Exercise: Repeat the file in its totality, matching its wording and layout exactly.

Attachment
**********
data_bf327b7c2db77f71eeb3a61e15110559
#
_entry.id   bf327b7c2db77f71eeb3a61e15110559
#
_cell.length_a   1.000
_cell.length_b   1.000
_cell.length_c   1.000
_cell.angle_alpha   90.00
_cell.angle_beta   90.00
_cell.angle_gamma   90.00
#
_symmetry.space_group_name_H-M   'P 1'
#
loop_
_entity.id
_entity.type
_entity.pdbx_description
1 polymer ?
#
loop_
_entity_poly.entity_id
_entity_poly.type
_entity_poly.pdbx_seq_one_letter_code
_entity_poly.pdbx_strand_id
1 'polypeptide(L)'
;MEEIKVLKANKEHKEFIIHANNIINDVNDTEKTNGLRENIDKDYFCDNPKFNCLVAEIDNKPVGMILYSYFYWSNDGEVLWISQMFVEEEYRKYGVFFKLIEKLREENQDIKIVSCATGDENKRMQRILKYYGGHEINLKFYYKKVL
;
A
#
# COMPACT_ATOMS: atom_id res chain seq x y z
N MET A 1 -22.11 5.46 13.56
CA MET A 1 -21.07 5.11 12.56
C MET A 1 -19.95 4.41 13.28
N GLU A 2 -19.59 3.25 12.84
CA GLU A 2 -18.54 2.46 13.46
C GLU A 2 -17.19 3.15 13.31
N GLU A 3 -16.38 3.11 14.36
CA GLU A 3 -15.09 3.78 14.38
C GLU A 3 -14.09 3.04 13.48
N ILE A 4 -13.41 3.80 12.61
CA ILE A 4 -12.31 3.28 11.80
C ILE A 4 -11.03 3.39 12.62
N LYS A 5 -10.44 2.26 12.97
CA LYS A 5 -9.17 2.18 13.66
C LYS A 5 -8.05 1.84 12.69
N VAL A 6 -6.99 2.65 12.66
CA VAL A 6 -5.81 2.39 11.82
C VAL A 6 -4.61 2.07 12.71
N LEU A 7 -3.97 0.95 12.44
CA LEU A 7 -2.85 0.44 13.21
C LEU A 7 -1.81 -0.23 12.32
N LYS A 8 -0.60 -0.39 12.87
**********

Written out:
data_bf327b7c2db77f71eeb3a61e15110559
#
_entry.id   bf327b7c2db77f71eeb3a61e15110559
#
_cell.length_a   1.000
_cell.length_b   1.000
_cell.length_c   1.000
_cell.angle_alpha   90.00
_cell.angle_beta   90.00
_cell.angle_gamma   90.00
#
_symmetry.space_group_name_H-M   'P 1'
#
loop_
_entity.id
_entity.type
_entity.pdbx_description
1 polymer ?
#
loop_
_entity_poly.entity_id
_entity_poly.type
_entity_poly.pdbx_seq_one_letter_code
_entity_poly.pdbx_strand_id
1 'polypeptide(L)'
;MEEIKVLKANKEHKEFIIHANNIINDVNDTEKTNGLRENIDKDYFCDNPKFNCLVAEIDNKPVGMILYSYFYWSNDGEVLWISQMFVEEEYRKYGVFFKLIEKLREENQDIKIVSCATGDENKRMQRILKYYGGHEINLKFYYKKVL
;
A
#
# COMPACT_ATOMS: atom_id res chain seq x y z
N MET A 1 -22.11 5.46 13.56
CA MET A 1 -21.07 5.11 12.56
C MET A 1 -19.95 4.41 13.28
N GLU A 2 -19.59 3.25 12.84
CA GLU A 2 -18.54 2.46 13.46
C GLU A 2 -17.19 3.15 13.31
N GLU A 3 -16.38 3.11 14.36
CA GLU A 3 -15.09 3.78 14.38
C GLU A 3 -14.09 3.04 13.48
N ILE A 4 -13.41 3.80 12.61
CA ILE A 4 -12.31 3.28 11.80
C ILE A 4 -11.03 3.39 12.62
N LYS A 5 -10.44 2.26 12.97
CA LYS A 5 -9.17 2.18 13.66
C LYS A 5 -8.05 1.84 12.69
N VAL A 6 -6.99 2.65 12.66
CA VAL A 6 -5.81 2.39 11.82
C VAL A 6 -4.61 2.07 12.71
N LEU A 7 -3.97 0.95 12.44
CA LEU A 7 -2.85 0.44 13.21
C LEU A 7 -1.81 -0.23 12.32
N LYS A 8 -0.60 -0.39 12.87